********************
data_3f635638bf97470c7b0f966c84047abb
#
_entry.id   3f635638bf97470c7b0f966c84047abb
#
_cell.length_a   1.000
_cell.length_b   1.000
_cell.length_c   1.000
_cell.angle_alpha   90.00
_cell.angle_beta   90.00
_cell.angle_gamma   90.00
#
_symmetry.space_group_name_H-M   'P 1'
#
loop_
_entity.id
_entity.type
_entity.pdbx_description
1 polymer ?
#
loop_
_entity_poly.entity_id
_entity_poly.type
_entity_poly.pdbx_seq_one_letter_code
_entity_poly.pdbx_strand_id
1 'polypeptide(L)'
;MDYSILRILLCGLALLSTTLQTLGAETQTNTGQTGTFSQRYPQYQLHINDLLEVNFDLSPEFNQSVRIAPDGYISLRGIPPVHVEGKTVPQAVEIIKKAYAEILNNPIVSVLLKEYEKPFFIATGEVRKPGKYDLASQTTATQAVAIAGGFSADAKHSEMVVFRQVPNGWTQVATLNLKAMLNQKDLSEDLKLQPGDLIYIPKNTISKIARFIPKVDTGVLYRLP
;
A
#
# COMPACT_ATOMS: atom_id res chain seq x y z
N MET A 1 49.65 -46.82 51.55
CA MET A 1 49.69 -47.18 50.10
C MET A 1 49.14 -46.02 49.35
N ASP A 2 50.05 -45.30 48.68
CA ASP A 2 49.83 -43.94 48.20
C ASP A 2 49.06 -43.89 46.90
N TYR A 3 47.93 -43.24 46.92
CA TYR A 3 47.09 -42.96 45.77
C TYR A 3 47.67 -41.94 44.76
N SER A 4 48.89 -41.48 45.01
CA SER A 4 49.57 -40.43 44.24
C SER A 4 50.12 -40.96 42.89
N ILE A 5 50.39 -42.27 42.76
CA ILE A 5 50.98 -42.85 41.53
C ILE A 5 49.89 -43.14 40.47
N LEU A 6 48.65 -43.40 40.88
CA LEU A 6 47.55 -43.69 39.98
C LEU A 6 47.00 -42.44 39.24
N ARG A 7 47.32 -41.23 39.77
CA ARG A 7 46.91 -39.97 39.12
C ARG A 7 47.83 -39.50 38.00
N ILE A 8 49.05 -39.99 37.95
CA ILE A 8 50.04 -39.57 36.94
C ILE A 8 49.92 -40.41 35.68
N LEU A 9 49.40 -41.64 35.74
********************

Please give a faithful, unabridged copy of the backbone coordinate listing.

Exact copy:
data_3f635638bf97470c7b0f966c84047abb
#
_entry.id   3f635638bf97470c7b0f966c84047abb
#
_cell.length_a   1.000
_cell.length_b   1.000
_cell.length_c   1.000
_cell.angle_alpha   90.00
_cell.angle_beta   90.00
_cell.angle_gamma   90.00
#
_symmetry.space_group_name_H-M   'P 1'
#
loop_
_entity.id
_entity.type
_entity.pdbx_description
1 polymer ?
#
loop_
_entity_poly.entity_id
_entity_poly.type
_entity_poly.pdbx_seq_one_letter_code
_entity_poly.pdbx_strand_id
1 'polypeptide(L)'
;MDYSILRILLCGLALLSTTLQTLGAETQTNTGQTGTFSQRYPQYQLHINDLLEVNFDLSPEFNQSVRIAPDGYISLRGIPPVHVEGKTVPQAVEIIKKAYAEILNNPIVSVLLKEYEKPFFIATGEVRKPGKYDLASQTTATQAVAIAGGFSADAKHSEMVVFRQVPNGWTQVATLNLKAMLNQKDLSEDLKLQPGDLIYIPKNTISKIARFIPKVDTGVLYRLP
;
A
#
# COMPACT_ATOMS: atom_id res chain seq x y z
N MET A 1 49.65 -46.82 51.55
CA MET A 1 49.69 -47.18 50.10
C MET A 1 49.14 -46.02 49.35
N ASP A 2 50.05 -45.30 48.68
CA ASP A 2 49.83 -43.94 48.20
C ASP A 2 49.06 -43.89 46.90
N TYR A 3 47.93 -43.24 46.92
CA TYR A 3 47.09 -42.96 45.77
C TYR A 3 47.67 -41.94 44.76
N SER A 4 48.89 -41.48 45.01
CA SER A 4 49.57 -40.43 44.24
C SER A 4 50.12 -40.96 42.89
N ILE A 5 50.39 -42.27 42.76
CA ILE A 5 50.98 -42.85 41.53
C ILE A 5 49.89 -43.14 40.47
N LEU A 6 48.65 -43.40 40.88
CA LEU A 6 47.55 -43.69 39.98
C LEU A 6 47.00 -42.44 39.24
N ARG A 7 47.32 -41.23 39.77
CA ARG A 7 46.91 -39.97 39.12
C ARG A 7 47.83 -39.50 38.00
N ILE A 8 49.05 -39.99 37.95
CA ILE A 8 50.04 -39.57 36.94
C ILE A 8 49.92 -40.41 35.68
N LEU A 9 49.40 -41.64 35.74